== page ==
A Covid-19 booster jab will be offered to the elderly and most vulnerable people this spring as health experts warn the virus is still circulating widely.
The Joint Committee on Vaccination and Immunisation (JCVI) has advised that people aged 75 and over, those in care homes and people aged five and over who are immunosuppressed should be offered a vaccine.
The jab will be offered to those who are eligible around six months after their previous dose, NHS England said, with the booster campaign in England running from 17 April to 30 June.
The spring booster programme will include the Pfizer, Moderna, Sanofi/GSK vaccines, and the Novvax jab will also be available for use only when alternatives are not considered clinically suitable, the JCVI said.
Children under the age of 12 will be offered a children’s formulation of the Pfizer/BioNTech vaccine. The vaccine people get will depend on local supply.
Professor Wei Shen Lim, chairman of the JCVI’s Covid-19 committee, said: “Vaccination remains the best way to protect yourself against Covid-19 and the spring booster programme provides an opportunity for those who are at highest risk of severe illness to keep their immunity topped up.
“This year’s spring programme will bridge the gap to the planned booster programme in the autumn, enabling those who are most vulnerable to be well protected throughout the summer.”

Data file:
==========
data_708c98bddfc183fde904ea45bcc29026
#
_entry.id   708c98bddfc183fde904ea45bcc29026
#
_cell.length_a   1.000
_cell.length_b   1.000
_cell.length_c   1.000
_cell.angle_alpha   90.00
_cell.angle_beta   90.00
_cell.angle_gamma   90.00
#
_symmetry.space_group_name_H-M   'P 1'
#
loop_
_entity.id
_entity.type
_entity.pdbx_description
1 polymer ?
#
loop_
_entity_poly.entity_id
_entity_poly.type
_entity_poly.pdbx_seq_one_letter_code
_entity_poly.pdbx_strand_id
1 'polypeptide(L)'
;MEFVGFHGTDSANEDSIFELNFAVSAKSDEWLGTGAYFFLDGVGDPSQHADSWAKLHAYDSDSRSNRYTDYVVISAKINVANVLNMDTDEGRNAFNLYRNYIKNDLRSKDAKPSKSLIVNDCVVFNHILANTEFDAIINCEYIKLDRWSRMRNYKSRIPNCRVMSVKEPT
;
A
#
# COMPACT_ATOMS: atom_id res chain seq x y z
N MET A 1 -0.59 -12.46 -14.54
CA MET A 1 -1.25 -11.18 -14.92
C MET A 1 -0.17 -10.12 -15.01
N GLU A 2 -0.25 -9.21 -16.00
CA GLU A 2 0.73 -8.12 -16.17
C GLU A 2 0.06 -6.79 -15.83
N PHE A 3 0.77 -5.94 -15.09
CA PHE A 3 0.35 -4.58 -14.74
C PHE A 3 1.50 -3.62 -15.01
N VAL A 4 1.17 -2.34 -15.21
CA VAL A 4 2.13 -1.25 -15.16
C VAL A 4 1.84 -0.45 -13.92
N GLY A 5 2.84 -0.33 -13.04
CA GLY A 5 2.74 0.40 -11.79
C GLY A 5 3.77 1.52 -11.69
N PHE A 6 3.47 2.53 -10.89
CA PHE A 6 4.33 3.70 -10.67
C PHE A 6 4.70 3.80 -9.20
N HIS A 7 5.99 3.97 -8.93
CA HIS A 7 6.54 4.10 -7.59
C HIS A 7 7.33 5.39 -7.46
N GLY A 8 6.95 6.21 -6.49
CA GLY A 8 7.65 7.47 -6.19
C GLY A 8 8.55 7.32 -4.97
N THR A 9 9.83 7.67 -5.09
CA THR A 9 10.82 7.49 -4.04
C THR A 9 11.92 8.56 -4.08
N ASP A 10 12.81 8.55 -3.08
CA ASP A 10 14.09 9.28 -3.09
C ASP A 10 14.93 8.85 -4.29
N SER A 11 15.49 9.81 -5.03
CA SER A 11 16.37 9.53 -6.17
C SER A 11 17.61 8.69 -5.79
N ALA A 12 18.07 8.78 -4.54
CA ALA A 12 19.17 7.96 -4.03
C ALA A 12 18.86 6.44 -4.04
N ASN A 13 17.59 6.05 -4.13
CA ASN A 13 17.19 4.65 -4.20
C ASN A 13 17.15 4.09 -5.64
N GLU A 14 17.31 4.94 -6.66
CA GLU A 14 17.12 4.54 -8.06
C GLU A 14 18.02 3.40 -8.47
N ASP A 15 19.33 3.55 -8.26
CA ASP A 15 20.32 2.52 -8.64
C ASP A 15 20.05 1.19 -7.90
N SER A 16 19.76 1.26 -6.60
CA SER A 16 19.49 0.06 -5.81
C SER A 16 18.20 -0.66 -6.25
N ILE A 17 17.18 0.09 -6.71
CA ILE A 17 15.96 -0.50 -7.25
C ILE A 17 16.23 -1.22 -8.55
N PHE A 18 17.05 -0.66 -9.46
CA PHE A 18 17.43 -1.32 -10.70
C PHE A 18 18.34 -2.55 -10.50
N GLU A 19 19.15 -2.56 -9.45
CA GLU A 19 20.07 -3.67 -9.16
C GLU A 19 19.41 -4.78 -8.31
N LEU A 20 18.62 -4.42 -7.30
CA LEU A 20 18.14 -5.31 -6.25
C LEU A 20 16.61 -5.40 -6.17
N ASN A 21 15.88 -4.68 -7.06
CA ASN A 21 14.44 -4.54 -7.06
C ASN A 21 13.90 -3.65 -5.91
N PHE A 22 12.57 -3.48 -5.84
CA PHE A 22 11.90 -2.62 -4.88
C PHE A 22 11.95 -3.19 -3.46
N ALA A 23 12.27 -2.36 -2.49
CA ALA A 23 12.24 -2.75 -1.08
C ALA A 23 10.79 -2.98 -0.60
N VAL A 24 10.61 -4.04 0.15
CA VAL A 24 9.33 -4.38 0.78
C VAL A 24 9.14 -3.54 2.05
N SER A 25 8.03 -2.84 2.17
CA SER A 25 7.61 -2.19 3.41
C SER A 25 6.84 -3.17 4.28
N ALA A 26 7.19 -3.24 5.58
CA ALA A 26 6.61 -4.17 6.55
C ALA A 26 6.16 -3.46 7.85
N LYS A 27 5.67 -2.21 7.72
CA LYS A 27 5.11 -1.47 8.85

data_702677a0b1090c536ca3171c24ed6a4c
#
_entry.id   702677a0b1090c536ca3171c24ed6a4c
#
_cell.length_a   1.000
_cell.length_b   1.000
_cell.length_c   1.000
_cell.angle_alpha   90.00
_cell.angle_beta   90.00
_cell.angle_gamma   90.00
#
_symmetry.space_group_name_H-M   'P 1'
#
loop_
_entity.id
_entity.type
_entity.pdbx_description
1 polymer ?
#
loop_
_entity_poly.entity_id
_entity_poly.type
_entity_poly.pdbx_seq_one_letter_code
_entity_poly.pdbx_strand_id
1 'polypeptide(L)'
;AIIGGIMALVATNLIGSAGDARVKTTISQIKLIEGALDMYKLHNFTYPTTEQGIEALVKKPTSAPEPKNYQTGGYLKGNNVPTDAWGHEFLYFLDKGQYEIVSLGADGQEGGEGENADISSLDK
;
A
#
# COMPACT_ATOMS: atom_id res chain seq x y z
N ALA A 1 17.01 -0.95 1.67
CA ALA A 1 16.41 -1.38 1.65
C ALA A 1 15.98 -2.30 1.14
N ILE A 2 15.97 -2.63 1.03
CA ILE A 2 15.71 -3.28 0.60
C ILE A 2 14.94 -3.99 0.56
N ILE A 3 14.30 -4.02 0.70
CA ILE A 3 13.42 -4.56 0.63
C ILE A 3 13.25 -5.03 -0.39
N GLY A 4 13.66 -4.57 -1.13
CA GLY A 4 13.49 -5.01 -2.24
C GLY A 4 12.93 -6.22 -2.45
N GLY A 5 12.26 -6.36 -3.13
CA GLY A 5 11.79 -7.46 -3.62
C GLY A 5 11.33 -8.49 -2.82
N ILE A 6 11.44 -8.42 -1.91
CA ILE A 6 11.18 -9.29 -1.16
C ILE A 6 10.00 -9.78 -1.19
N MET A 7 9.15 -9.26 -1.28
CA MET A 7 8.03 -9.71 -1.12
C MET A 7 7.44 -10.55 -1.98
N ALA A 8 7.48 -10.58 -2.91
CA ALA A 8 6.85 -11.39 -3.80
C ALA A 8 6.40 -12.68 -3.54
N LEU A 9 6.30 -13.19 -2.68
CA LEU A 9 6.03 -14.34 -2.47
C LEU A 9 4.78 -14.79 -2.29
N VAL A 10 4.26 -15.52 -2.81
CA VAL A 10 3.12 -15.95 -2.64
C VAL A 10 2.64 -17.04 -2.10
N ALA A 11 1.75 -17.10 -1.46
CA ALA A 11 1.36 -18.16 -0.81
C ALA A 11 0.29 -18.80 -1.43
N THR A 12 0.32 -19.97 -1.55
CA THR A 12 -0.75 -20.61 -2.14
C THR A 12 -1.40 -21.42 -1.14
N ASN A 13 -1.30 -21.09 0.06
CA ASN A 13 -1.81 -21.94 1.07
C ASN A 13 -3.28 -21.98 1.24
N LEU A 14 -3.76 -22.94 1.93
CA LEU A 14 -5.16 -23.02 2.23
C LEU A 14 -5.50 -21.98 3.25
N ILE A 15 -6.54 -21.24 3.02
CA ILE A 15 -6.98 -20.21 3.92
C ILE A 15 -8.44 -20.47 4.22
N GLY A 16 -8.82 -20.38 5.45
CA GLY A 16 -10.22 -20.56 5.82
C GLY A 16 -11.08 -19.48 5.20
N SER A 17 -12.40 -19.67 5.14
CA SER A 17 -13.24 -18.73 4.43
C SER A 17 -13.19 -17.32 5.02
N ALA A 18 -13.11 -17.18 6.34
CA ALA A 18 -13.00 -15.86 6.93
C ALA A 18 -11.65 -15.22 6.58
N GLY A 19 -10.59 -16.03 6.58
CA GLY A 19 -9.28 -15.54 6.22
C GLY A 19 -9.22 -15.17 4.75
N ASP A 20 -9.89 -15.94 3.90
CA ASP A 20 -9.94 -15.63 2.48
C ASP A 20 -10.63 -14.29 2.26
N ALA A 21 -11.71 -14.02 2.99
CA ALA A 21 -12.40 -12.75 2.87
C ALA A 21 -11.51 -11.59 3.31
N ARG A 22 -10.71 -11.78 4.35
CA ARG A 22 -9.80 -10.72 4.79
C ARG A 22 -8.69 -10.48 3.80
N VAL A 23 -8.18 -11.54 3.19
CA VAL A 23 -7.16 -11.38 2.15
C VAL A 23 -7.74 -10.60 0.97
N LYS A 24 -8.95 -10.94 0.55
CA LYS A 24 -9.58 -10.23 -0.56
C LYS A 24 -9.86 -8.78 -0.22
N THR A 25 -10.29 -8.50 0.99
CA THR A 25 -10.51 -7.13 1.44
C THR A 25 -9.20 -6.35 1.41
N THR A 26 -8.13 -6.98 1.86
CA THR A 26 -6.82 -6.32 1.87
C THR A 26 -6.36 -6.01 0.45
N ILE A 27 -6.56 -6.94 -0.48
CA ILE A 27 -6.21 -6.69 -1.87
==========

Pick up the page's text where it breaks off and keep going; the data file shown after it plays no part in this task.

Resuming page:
The spring booster programme comes after Covid infections in the UK increased for the fourth week in a row, according to the latest data from the Office for National Statistics (ONS).
Levels have continued to go up in England and Wales but have fallen in Northern Ireland, while the trend in Scotland is uncertain. But despite rising numbers, the ONS said there are signs the latest rise might be slowing down. Infections among school-age children in England have dropped for the second week in a row, although they are still rising among those aged 25 to 49 and the over 70s.
An estimated 1.5 million people in private households in the UK were likely to have Covid in the week ending 21 February, up 6% from 1.4 million the previous week, according to the ONS. This is the smallest week-on-week percentage increase since the current rise in infections began at the end of January.
A surge in the virus in the run-up to Christmas saw infections peak just below three million at the end of December. The figure then dropped for much of January before rising again in recent weeks. The latest increase is being driven by the Omicron variant BA.2.75, which now accounts for more than three quarters (79.5%) of sequenced infections in the UK.
Dr Mary Ramsay, head of immunisation at the UK Health Security Agency (UKHSA), said: “Covid-19 is still circulating widely, and we have recently seen increases in older people being hospitalised.
“It is important those at highest risk of severe illness do not become complacent and I would encourage everyone who is eligible to come forward once the booster programme starts.”